Anderson House is an historic building located in Danburg, Georgia, United States and is listed in the National Register of Historic Places.
The Greek Revival home probably incorporates an earlier structure built in the 1790s and may have been built by Dr. W.D. Quinn. John Anderson built the home as it now stands. The columns were made in Savannah and the mirrors and cornices were made in England. Fine furniture and imported curtains came from New York City and Chicago. The 24x35 foot banquet room and the old stone kitchen were located in a separate building connected to the main home by a breezeway.
The last Anderson to live in the home was Miss Pink Anderson. This was during the Great Depression and there was no money to maintain the home. The formal gardens and fountain were long gone and vines and undergrowth had taken over. The home set empty for many years until it was purchased in 1962 by Ernest Walker who painted and remodeled the home. The roof of the old kitchen and dining room had fallen in, with only the 16-18" walls standing, and was demolished. Richard Simms, who bought the home in 1972,added a welcoming porch in the back. They also added a picket fence where an original black iron fence had once been. The home is currently owned by Vinnie and Roderick Dowling. The front porch with its columns faced the formal gardens, fountains, and holly trees. It also had a greenhouse, brick walkways, and a gazebo.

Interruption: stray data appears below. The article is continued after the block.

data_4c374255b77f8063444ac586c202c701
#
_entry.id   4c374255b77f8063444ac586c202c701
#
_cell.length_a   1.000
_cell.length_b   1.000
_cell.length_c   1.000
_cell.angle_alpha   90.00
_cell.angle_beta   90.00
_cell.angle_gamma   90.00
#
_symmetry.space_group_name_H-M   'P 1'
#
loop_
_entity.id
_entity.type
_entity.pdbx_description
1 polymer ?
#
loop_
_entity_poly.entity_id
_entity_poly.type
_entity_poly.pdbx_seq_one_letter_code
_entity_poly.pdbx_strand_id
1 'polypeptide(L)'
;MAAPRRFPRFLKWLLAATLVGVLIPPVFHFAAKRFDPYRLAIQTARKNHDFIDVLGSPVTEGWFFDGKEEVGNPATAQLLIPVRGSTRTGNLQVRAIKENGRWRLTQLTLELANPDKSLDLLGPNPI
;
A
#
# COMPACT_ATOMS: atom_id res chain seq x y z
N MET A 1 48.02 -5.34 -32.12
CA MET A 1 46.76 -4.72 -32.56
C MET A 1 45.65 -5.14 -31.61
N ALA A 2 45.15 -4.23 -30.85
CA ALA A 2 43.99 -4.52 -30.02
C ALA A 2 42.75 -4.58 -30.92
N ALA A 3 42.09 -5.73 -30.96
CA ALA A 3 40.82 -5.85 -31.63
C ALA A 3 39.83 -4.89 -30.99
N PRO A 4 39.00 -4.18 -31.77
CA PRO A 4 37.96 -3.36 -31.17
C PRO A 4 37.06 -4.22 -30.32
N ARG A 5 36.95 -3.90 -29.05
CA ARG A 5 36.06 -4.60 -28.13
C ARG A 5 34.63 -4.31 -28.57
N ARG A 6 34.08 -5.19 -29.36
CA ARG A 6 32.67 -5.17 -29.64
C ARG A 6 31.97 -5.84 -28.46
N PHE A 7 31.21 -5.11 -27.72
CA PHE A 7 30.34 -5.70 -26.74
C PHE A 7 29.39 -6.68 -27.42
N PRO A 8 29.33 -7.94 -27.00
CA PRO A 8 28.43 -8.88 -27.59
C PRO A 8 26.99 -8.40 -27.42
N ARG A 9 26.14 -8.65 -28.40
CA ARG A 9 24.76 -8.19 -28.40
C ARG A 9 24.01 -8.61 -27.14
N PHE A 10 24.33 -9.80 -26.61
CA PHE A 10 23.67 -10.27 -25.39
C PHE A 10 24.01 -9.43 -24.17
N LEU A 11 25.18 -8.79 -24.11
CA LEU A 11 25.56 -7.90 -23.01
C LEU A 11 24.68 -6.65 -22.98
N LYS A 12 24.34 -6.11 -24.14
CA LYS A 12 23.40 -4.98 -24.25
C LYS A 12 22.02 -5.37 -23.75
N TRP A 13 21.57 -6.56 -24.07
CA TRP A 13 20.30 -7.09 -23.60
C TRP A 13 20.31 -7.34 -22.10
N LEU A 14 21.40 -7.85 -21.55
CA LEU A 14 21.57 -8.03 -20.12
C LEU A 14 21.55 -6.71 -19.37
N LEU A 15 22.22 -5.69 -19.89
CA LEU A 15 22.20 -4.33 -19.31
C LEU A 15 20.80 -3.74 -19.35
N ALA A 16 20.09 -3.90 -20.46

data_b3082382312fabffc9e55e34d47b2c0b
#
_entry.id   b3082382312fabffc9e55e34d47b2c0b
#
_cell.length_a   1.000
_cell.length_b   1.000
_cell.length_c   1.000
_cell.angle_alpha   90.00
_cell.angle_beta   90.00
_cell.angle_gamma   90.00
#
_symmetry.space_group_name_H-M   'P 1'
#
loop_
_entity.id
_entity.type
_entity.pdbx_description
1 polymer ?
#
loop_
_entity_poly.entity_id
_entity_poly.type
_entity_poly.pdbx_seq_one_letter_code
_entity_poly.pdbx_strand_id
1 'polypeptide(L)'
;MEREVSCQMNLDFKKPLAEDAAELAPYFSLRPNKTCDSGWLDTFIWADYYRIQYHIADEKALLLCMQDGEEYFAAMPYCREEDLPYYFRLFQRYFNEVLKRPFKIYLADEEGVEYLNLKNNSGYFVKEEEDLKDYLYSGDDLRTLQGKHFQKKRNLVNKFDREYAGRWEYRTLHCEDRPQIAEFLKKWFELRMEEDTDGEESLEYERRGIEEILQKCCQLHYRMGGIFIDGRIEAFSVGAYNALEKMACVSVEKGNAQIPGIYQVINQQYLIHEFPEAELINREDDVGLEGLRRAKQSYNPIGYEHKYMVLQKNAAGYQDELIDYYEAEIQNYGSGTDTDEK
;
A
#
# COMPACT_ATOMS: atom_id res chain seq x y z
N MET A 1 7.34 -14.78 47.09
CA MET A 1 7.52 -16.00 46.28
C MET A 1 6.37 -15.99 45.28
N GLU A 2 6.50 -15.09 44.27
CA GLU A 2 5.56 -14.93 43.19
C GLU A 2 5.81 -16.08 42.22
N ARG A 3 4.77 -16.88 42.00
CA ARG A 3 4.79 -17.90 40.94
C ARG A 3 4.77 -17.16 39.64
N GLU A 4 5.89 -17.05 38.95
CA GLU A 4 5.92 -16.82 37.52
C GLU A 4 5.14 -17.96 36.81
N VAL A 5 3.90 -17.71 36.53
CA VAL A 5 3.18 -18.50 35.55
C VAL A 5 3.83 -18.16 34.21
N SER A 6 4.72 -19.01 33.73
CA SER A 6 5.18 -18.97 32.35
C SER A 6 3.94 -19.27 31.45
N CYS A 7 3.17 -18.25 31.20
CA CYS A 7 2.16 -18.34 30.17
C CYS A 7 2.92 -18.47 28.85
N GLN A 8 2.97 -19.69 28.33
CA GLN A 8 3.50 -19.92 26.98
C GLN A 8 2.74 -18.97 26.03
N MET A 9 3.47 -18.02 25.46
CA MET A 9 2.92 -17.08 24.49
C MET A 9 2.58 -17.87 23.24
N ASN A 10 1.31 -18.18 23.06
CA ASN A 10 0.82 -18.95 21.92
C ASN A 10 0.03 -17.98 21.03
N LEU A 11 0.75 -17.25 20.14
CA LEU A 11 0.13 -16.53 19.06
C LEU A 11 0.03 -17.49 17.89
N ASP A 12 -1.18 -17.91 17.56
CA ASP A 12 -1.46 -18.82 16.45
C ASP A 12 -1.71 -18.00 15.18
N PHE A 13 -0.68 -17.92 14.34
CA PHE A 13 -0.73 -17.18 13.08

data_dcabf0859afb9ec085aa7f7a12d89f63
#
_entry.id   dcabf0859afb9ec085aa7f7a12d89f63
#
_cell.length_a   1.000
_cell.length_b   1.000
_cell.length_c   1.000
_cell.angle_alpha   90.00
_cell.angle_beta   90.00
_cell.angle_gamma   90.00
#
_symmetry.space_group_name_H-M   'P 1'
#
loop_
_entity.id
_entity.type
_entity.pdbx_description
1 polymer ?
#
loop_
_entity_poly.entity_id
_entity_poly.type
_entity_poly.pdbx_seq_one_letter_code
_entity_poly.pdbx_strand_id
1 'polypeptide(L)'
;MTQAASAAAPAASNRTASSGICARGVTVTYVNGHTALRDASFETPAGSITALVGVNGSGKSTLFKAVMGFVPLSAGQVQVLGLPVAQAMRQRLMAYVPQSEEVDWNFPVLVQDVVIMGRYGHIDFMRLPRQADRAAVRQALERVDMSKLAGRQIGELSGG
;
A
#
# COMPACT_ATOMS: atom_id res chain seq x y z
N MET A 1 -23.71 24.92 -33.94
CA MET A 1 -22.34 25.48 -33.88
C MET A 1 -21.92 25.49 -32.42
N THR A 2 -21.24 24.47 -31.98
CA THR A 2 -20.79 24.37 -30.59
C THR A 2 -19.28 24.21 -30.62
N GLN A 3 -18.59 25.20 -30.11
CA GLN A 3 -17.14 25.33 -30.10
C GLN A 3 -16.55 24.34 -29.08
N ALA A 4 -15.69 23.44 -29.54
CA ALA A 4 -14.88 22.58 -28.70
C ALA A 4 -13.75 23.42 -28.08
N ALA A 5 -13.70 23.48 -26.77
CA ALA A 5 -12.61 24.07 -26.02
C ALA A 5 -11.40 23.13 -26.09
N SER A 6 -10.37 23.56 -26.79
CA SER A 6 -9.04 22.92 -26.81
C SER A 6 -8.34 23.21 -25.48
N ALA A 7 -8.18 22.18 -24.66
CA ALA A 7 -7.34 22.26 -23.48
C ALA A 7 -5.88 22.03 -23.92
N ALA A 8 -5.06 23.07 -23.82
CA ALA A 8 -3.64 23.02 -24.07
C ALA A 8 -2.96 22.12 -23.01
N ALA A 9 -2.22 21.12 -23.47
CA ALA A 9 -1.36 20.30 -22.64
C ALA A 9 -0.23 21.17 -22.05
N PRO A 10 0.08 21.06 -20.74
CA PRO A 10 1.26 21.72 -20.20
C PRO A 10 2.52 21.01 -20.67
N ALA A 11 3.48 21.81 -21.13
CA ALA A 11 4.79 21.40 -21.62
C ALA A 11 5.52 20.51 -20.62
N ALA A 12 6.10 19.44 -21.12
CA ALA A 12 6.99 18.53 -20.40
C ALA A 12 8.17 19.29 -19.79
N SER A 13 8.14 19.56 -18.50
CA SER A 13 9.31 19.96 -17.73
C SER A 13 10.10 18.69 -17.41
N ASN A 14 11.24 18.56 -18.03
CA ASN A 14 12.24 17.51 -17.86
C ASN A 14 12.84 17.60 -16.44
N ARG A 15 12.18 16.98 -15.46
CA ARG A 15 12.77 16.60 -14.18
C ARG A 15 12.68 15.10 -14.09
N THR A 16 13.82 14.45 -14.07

A relative of Ernest Walker stated that when Walker purchased the Anderson House there were two slave cabins still intact directly behind the main house and that the cabins had sleeping lofts and were very spartan inside. They were made of pine. A canning shed was located directly west of the house, built in the style of the main house and somewhat ornate in decoration.In the attic of the main house there were old trunks filled with "day ledgers" from the store that served the community and the plantation dating to the late 1800s. Also in the attic were old dress-maker's forms and an assortment of old clothes.
The home is related to the Willis-Sale-Stennett House (1857) and the Chennault House (completed 1858).